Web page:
Then on to Luderitz next which is another even more dinky german town with and interesting history on the coast at the end of the road abutting the ‘Forbidden’ diamond-mining areas that stretch from here to Namibia’s southern border. This is where the famous photos of a half-buried ghost town are taken and we certainly saw how the sand blows - again!! A bull-dozer was busy clearing advancing sand-dunes in the morning as we approached and by late afternoon the dunes were piling up again. A southerly wind was howling again and once again we were sand-cruising. Everywhere they tell us September is a windy month - and we believe them. Once again we had pre-booked a campsite at Shark Island, which stuck out into the sea - and we were all in almost immediate agreement to abandon that idea and head inland for a bit of shelter!! Instead we returned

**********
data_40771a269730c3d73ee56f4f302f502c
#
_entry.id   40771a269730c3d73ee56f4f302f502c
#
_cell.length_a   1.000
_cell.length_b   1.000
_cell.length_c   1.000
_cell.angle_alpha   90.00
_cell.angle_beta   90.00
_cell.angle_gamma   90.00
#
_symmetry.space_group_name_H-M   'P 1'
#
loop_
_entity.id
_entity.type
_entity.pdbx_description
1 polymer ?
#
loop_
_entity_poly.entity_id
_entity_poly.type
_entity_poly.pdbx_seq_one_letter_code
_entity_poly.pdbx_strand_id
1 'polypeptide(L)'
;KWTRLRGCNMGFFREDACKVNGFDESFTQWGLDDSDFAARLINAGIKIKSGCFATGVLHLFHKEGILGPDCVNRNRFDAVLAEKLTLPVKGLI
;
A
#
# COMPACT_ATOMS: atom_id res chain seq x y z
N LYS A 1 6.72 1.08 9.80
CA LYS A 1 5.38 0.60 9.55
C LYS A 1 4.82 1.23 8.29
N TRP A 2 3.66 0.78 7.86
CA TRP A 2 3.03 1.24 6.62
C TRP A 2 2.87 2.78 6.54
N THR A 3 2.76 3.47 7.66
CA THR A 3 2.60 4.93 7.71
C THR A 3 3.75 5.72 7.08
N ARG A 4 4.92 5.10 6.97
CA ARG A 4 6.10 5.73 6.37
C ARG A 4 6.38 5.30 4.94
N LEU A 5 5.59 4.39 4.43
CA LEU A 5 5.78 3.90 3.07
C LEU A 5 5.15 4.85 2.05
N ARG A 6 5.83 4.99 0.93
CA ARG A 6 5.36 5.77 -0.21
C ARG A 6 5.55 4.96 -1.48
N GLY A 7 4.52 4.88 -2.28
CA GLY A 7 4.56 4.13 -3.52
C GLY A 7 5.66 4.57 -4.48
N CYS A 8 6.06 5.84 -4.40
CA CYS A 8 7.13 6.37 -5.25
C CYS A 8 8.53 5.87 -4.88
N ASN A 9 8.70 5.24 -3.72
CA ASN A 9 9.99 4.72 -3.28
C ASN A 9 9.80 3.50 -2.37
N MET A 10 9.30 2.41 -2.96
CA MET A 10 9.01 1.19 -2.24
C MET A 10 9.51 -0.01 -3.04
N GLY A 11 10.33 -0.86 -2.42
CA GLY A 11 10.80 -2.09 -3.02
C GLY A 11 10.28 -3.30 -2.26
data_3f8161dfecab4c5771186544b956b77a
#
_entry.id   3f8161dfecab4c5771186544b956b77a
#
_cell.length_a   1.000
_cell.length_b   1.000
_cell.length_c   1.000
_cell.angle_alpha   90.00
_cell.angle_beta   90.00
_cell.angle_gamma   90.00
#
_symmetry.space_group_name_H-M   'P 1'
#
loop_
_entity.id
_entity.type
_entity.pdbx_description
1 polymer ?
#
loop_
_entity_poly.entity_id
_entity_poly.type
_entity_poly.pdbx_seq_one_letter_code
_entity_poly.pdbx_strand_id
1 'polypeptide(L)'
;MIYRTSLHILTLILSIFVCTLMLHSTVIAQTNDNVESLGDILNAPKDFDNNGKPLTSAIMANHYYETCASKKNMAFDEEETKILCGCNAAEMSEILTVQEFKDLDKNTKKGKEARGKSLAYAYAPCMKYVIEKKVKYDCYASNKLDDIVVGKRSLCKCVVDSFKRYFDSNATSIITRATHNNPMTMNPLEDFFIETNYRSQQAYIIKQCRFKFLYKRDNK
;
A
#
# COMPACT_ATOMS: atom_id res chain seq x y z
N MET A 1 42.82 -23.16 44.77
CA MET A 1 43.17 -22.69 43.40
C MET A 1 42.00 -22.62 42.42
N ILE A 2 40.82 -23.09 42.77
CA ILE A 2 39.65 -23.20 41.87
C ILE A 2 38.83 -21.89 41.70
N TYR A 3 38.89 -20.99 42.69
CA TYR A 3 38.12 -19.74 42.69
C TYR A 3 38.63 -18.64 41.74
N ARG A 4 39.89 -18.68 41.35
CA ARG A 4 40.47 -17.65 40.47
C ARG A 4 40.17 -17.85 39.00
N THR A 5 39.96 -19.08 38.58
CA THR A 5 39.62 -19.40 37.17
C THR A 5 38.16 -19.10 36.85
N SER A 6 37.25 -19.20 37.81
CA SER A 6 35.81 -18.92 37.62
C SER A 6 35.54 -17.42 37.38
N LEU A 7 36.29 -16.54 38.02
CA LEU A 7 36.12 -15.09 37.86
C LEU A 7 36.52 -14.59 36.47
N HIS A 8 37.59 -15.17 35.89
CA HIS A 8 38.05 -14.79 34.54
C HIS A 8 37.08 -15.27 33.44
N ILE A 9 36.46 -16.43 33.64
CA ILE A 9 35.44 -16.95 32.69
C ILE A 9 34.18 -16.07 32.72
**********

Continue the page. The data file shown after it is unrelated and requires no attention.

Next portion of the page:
obviously - red dunes
I have about 30 photos of these trying to get the perfect shot!!
to a very nice place at Aus, Klein-Aus Vista, where we had stayed the night before.
From here we had another day’s drive south to the famous Fish River Canyon which is on everyone’s itinerary - not surprisingly as it is second in size to the Grand Canyon - and wow, what a breath-taking sight. It’s really one canyon inside another so there’s plateau levels inside and it has wound its way around and down in huge hairpin bends. It is just huge......there were several lookout points and we just stood gawping for ages - photos just can’t do it justice. We also stayed a night at Ai-Ais which is the other end of the canyon but it has lost its splendour here. Here there was a different splendour, rather isolated splendour as we were practically the only ones bathing in the hot spring waters in rather elaborate spa baths. - still camping though.